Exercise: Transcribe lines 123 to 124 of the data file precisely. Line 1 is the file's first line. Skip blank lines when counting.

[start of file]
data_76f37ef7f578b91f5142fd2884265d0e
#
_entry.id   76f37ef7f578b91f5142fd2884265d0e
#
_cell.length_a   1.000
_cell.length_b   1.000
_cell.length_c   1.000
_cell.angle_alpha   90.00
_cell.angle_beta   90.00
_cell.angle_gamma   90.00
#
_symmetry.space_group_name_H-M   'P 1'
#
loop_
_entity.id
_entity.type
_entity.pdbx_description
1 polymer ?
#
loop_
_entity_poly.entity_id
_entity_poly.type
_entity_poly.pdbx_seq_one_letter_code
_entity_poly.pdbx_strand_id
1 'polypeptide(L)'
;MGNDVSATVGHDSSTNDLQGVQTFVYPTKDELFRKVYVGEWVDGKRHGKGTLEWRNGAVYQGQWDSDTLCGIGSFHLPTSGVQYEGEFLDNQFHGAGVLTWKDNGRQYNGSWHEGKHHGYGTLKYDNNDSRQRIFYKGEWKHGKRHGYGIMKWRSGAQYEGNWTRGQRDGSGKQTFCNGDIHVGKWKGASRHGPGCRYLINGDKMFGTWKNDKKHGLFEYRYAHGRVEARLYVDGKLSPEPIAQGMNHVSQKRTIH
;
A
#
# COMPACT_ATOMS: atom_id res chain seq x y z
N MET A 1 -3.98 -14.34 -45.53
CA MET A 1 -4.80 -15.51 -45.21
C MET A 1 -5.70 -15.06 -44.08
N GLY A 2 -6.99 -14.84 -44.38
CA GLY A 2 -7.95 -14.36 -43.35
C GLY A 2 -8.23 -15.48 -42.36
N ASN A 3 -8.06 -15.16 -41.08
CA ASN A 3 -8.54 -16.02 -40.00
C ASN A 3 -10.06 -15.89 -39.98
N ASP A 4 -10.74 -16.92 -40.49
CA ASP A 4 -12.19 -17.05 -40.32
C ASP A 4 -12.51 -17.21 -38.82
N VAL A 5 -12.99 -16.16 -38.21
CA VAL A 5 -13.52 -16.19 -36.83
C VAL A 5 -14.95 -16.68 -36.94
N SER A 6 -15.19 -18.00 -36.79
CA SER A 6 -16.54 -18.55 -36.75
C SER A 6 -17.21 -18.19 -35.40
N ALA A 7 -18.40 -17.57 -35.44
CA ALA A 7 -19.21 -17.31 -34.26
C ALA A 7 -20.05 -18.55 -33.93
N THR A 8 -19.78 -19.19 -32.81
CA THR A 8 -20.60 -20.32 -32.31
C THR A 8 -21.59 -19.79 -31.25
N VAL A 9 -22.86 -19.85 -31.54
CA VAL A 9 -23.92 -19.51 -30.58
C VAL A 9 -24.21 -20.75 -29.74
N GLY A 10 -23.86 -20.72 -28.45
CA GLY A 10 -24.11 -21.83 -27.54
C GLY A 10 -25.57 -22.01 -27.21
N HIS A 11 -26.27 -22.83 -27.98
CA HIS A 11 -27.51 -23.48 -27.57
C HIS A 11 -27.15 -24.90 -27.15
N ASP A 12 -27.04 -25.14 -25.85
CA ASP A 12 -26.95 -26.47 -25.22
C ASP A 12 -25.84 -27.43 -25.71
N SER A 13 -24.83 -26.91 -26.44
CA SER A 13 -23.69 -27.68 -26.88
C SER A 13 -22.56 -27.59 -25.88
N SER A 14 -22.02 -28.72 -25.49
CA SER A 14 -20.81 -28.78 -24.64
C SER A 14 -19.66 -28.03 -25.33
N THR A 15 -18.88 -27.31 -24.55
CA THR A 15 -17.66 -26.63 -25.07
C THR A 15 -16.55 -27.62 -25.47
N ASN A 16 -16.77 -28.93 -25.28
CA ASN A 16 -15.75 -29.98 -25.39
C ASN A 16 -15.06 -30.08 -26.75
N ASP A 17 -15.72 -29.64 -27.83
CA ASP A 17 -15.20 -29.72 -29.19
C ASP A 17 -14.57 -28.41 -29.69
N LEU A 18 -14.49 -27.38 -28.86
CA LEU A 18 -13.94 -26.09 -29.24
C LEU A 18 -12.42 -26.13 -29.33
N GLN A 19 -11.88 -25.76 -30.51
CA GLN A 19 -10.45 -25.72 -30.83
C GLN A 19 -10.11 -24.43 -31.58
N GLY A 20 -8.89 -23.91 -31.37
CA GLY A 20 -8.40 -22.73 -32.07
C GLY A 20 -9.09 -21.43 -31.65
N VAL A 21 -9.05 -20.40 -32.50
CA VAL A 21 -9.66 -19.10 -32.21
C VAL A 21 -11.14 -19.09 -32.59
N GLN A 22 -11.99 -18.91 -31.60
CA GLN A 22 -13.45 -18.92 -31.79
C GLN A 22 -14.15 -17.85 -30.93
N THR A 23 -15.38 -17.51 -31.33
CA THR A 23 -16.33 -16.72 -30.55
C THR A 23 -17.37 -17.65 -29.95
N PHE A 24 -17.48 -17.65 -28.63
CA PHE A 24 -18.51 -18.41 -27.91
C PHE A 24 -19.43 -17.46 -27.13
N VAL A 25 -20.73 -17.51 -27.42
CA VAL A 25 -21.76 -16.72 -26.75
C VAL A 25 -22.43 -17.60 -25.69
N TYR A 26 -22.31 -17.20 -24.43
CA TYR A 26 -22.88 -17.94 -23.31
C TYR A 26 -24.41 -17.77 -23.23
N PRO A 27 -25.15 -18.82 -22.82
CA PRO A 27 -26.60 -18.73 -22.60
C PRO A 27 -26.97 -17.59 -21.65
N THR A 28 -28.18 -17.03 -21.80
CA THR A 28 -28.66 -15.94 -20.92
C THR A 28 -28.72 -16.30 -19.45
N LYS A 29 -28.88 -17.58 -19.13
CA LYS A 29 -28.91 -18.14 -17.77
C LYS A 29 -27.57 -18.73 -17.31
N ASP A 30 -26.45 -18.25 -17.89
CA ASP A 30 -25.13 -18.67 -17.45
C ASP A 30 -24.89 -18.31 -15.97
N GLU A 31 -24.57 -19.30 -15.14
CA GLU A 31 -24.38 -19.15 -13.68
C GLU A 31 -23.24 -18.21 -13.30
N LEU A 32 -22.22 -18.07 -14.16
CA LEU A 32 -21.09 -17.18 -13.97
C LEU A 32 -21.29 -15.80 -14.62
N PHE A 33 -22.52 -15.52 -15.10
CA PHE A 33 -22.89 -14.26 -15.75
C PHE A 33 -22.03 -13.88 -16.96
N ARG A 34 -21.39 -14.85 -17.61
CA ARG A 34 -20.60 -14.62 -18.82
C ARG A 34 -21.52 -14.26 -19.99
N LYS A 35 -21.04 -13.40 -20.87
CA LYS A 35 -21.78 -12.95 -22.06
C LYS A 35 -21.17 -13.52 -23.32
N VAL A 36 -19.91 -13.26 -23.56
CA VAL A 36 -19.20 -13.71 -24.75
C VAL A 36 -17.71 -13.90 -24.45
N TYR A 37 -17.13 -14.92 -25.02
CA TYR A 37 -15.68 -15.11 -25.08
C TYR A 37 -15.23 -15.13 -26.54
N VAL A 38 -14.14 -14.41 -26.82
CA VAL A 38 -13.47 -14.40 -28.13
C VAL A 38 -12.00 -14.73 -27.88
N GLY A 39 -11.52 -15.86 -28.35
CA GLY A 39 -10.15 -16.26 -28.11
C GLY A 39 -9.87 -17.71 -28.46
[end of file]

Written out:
C GLU A 31 -23.24 -18.21 -13.30
N LEU A 32 -22.22 -18.07 -14.16